How do I prevent prescription drug misuse with my teenager?


In almost every home in America you will find a medicine cabinet or shelf filled with prescription bottles of drug medication.

We all have that shelf or drawer that contains a bottle of prescription drugs for every family member.  Maybe even a few prescription drugs for the family pets have found there way to the shelf.  Life gets busy and before we know it, the prescription drug bottles begin to build up.

For my clients who have sustained severe debilitating injuries, the bottles of medication may not be in the cupboard long. So while they may not have that same ‘collection’ as some of us, they do have medication readily available that can be found in the cupboard on a daily basis.

Parents of teenage children should be aware of the rising misuse of prescription drugs among adolescents and give thought to that shelf or drawer of prescription drugs that’s in their home.

What can parents do to reduce the misuse of pain medications with their teenagers?

First, parents needs to recognize that this is widespread epidemic. Teenagers are 10 times more likely to abuse prescription medication than they are to use street drugs like heroin. This includes teenagers who are honor students, athletes and otherwise well-behaved. Your teenager is likely more aware of this epidemic than you are.  So, talk to them. Help them understand that prescription drug misuse is the same as using street drugs.

Communication about this subject matter in informal open settings can help a parents foster trust with their child.  It also makes it easier for a child to seek help if medication misuse is already occurring.

The National Institute of Drug Abuse (NIDA) has collected data on teen abuse of two types of prescription opioids—Vicodin and OxyContin.  The below chart shows the results of that study.  This chart was originally published here.

teenage drug abuse

Second, if open communication already exists regarding medication misuse, it will make monitoring your kids friends easier. Get to know the parents of your teenagers friends and foster good relationships with them.

If your children communicates to you that their friends are misusing prescription medication, focus on the positive aspect that your child was honest with you. Do not focus on your disappointment that your child is their friend. Learn how your child feels about this, what they have done to help their friend, and if they feel tempted to use prescription medication.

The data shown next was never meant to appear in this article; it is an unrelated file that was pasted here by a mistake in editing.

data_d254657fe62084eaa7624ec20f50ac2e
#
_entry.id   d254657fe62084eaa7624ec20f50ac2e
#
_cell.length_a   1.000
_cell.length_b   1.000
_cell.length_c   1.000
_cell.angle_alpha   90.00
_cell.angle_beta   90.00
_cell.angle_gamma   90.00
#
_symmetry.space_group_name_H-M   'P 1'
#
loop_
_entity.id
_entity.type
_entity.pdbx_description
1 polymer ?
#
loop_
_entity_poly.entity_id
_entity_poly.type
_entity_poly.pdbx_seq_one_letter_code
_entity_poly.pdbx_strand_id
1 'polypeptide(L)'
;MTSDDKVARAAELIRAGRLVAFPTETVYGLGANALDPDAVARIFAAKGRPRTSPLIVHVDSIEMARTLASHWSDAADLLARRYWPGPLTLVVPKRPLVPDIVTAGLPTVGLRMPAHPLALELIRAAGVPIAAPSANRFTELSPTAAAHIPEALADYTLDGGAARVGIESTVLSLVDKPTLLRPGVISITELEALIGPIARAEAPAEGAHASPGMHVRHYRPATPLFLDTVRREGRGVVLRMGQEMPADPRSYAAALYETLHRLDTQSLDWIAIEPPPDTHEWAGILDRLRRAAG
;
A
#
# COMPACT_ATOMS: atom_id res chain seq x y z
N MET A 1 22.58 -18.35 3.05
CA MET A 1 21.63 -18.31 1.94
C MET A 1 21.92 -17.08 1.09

Third, secure the location of your prescription medications.  Many parents take steps secure alcohol abuse in their home by keeping alcohol in a location that is either unknown by their teenagers or under lock.

We should not allow prescription drugs to be easily accessible to teens.  While our child may not have a prescription drug issue, we don’t want our home to  unwittingly become a supplier of drugs to kids.

Fourth, keep your kids busy. Studies show that adolescents who are active are less prone to abuse prescription medications.

Fifth, if your child is prescribed a pain medication for an injury, monitor the use, control the dosage rather than give them the bottle, explain in detail that the medication can only be used in harmony with the doctor’s orders and be frank your child’s doctor if you suspect abuse of prescription medication.  Perhaps other options like physical therapy can be tried instead of medication.

Fifth, many parents return  unused portions of prescription drugs to prevent prescription drug misuse.   Pharmacies are not allowed to take unused medications back.  However, many hospitals can.  Most law enforcement agencies can also accept controlled substances and medications. There also exists ‘mail away’ programs to receive unused portion of medications.

For more information on ‘mail-away’ programs, see this link.  For information of which locations in your county accept drug substances including unused prescriptions, see this link.  The Drug Enforcement Administration also allows one to search by zip code for locations that provide this service.

Saturday, September 27, 2015, is National Drug Take Back day and their website provides useful information.  We, at the Edward A Smith Law Offices, support National Drug Take Back Day and hope that by promoting safe disposal of prescription medication we can help prevent teenagers from medication misuse.

As a personal injury lawyer and founder of the premier Sacramento personal injury law firm, we are committed to helping victims of traumatic and debilitating injuries recover and obtain fair compensation for their injuries.  If you need assistance in handling an injury claim, please call our office. We can assist in resolving accident claims, trucking cases, slip and falls, motorcycle accidents, and dog bite claims.  For a full list of the injury claims we handle see our website.

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